The CARES Act is a $2 trillion economic relief package that creates new aid programs and expands existing programs. State and local governments will receive $339.8 billion, the majority of which goes to specific COVID-19 response efforts. The rest of the state and local government relief is divided between education, community development, and family assistance programs.

Aid to individuals totals around $560 billion. More than half the aid for individuals will come in the form of recovery rebates more commonly known as stimulus payments. In addition, the Act provides for a temporary $600 per week increase to employment benefits.  Independent contractors are eligible for direct government assistance through the end of 2020. On the public health side, the Act mandates that private insurance plans must cover COVID-19 treatments and vaccines and offer tests free of charge.

The second largest component of the Act is $500 billion for large businesses. Most of the relief to big businesses comes in the form of fully refundable tax credits available for 50{45ef85514356201a9665f05d22c09675e96dde607afc20c57d108fe109b047b6} of payroll compensation, although there is a substantial allotment of given directly to airlines. These larger business relief funds, however, comes with limitations (the “stick” to the “carrot”), which include: a 1-year ban on stock buybacks; additional reporting requirements; and, oversight by a Special Inspector General.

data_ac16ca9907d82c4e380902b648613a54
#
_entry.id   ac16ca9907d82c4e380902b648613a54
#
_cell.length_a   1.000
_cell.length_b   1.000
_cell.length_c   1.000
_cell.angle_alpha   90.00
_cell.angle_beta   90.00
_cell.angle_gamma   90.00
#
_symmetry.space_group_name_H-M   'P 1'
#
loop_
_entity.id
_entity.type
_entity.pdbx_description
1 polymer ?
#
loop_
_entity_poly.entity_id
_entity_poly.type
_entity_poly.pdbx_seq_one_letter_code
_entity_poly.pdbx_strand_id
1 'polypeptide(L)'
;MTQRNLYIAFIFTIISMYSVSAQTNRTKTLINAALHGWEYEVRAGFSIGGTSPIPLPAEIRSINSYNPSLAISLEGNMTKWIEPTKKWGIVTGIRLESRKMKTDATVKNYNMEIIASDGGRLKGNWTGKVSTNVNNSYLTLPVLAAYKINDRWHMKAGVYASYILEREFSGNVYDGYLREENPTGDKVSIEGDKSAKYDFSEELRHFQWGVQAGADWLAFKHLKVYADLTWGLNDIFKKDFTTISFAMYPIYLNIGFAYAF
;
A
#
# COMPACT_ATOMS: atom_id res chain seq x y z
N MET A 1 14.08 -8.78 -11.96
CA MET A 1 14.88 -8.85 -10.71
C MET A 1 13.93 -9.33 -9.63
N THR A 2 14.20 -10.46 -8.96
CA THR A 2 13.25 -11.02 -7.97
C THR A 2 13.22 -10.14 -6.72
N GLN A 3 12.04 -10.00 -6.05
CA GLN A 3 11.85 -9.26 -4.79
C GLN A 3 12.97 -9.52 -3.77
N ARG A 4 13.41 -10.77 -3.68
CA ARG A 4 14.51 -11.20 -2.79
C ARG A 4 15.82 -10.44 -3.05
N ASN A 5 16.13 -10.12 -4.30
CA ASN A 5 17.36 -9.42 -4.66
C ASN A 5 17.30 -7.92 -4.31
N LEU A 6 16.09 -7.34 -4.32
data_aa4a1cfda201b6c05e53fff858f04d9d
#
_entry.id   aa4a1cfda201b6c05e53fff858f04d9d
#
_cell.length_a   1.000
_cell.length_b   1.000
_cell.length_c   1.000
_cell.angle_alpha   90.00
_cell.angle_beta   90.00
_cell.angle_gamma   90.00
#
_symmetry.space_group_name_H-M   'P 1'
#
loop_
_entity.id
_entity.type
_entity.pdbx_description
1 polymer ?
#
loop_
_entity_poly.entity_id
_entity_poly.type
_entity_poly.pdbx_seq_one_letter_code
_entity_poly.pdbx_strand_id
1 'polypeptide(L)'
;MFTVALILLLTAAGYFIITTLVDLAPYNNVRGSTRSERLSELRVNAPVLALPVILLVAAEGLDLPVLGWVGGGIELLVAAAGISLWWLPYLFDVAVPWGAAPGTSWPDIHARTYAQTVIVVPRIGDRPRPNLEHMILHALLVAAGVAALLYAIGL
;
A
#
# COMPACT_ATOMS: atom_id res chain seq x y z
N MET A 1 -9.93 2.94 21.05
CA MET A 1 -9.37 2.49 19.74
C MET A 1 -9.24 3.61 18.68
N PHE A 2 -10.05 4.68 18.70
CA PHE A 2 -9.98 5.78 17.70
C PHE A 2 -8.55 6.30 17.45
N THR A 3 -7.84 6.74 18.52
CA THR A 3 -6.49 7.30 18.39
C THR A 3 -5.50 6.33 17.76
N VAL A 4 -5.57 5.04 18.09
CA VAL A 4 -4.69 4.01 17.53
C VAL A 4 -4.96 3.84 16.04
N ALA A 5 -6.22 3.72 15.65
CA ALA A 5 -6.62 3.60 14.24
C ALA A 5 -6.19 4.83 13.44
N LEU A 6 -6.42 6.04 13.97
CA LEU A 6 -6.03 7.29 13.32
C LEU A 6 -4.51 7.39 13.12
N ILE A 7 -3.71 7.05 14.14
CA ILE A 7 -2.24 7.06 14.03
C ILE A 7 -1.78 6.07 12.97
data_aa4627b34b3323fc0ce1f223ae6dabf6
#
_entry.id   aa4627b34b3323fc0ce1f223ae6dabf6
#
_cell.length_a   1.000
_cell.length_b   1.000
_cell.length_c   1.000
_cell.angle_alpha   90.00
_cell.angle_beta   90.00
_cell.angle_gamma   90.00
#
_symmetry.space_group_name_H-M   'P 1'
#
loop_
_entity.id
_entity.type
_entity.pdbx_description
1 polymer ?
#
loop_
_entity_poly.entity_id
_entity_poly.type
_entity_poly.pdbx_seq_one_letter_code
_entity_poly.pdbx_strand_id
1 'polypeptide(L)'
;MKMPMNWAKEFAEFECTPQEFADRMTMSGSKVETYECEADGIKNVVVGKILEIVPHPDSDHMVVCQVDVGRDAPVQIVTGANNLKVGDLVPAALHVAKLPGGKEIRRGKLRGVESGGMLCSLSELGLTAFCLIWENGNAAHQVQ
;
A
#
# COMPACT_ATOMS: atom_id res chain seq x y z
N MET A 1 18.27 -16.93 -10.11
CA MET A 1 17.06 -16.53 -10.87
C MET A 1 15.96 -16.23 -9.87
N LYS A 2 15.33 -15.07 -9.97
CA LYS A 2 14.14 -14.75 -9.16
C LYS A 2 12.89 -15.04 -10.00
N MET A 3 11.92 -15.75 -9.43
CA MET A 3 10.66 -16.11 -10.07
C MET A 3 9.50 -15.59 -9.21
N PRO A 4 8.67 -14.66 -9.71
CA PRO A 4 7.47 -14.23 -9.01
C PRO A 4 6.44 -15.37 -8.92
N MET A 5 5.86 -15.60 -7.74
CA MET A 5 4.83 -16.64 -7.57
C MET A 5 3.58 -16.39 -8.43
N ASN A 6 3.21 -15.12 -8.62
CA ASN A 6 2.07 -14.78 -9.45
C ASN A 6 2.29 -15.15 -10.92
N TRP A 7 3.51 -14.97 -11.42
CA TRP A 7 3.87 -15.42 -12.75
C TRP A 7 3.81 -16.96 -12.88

The $377 billion fund for small business is mostly allocated to the Payroll Protection Program (PPP). The PPP is a massive effort to provide forgivable loans to companies with less than 500 employees. To qualify for forgiveness, the companies must use 75{45ef85514356201a9665f05d22c09675e96dde607afc20c57d108fe109b047b6} of the loan for payroll. The Act also creates a substantial expansion of Economic Injury Disaster Loans (EIDL), an existing program designed to help small business meet expenses during a disaster. The Act reduces interest rates and provides emergency cash advances to EIDL recipients.

For more information about the CARES Act see the slides from Ms. Sasaki’s talk.

Valerie Sasaki specializes in jurisdictional tax consulting, working closely with Fortune 50 companies involved in audits before the Oregon or Washington Departments of Revenue. She also works with business owners on tax, business, and estate planning issues in Oregon or Southwest Washington.

 

Notice and Comment Period for Proposed Corporate Activity Tax (“CAT”) Rules Ends